Before its deal with Toronto, Buffalo fell into this ignominious category. Hamstrung by the city’s minuscule corporate community and by western New York’s rust-belt economy, the Bills ranked 27th out of 32 in team revenues last season, with $206 million, despite selling out all eight of their regular-season home games. For nearly a decade, the team’s 90-year-old owner, Ralph Wilson Jr., has been warning that the city couldn’t support the outsized economics of the NFL. More ominously, his heirs have no interest in running the team when he dies. “I think the estate will sell it,” Wilson told the Buffalo News in 1999, in what would become a refrain.
No surprise, then, that many Buffalonians saw Rogers as an apocalyptic rider when it entered the picture last winter. “These people would do without Christmas presents if it meant they could keep going to Bills games,” says Ed Rutkowski, a former Bills quarterback who in the late ’90s helped lead ticket and sponsorship drives to keep the team in town. “They really love this team, so they were worried.” Today, Rutkowski counts among those who see the cross-border deal as a rescue whose $15 million a year may immunize the Bills from other, less friendly out-of-town buyers. So does Chris Collins, the top elected official in Erie County, where the Bills reside. He has suggested publicly that the team could play as much as half of its regular season schedule in Toronto.
That, of course, would raise the project to a whole new level in Canada, drawing much closer scrutiny of its pros and cons as a market. Lind acknowledges that the Rogers Centre would need a retrofit to add the 10,000 or 15,000 seats the league likes to see in its facilities, but he declined to go into detail about the options available. The most obvious solution would require that the Renaissance hotel overlooking the field be scaled down or dismantled, yet the company would need to consider whether potential changes would detract from the atmosphere for its other big-league sporting property, baseball’s Toronto Blue Jays.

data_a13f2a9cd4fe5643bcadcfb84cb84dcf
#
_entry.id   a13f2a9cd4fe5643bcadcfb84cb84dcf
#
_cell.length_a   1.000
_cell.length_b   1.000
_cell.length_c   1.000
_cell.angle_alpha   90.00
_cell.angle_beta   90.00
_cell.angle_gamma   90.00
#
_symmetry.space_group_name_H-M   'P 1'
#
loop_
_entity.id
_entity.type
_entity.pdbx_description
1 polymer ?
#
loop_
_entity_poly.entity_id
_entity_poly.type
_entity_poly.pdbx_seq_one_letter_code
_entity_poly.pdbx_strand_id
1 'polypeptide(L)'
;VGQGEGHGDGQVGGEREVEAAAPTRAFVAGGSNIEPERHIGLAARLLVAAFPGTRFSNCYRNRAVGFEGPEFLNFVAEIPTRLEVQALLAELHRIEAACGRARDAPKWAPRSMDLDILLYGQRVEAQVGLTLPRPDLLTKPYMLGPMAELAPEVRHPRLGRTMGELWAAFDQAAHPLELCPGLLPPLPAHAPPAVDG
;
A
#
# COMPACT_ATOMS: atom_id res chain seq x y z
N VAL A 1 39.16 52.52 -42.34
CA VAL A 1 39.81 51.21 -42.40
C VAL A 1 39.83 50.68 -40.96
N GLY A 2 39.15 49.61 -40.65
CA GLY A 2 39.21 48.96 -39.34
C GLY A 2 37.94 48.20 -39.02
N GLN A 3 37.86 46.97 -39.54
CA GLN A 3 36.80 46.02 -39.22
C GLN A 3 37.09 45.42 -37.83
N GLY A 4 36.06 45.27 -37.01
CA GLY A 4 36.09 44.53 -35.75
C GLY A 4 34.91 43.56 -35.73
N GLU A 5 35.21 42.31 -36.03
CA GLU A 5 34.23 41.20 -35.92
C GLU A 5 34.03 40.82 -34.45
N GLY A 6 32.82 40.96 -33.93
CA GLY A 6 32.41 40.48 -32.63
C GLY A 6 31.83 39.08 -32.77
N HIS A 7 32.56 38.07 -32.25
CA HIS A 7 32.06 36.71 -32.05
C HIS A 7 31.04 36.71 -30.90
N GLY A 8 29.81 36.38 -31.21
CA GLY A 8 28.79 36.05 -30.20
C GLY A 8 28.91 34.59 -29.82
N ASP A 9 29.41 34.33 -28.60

Then there’s awkward matter of the CFL. While Rogers points to its long track record of supporting the Canadian league, an expanded NFL schedule in Toronto would almost certainly raise fears for its future. Those concerns have captured the sympathy of football insiders on both sides of the border. “I can’t imagine the NFL ever doing anything that would hurt the Canadian Football League,” says Marv Levy, the legendary former Bills coach who briefly coached the Montreal Alouettes. “The NFL has believed in and supported the CFL for a long time. I don’t think they’d want it to disappear.”
Still, it’s hard to ignore the growing sense the table is being set. “We are the only country and city in the world to have five NFL regular-season games in the same place over the next five years,” enthuses Adrian Montgomery, general manager of the Bills in Toronto project. This “unique and historic” arrangement, he adds, not only enhances the Rogers brand among sports fans, but was necessary for the Bills to continue in the market where they are best loved. All of which raises a question everyone involved should be glad they do not yet have to answer: if Toronto someday gets its own NFL team, what happens to the Bills?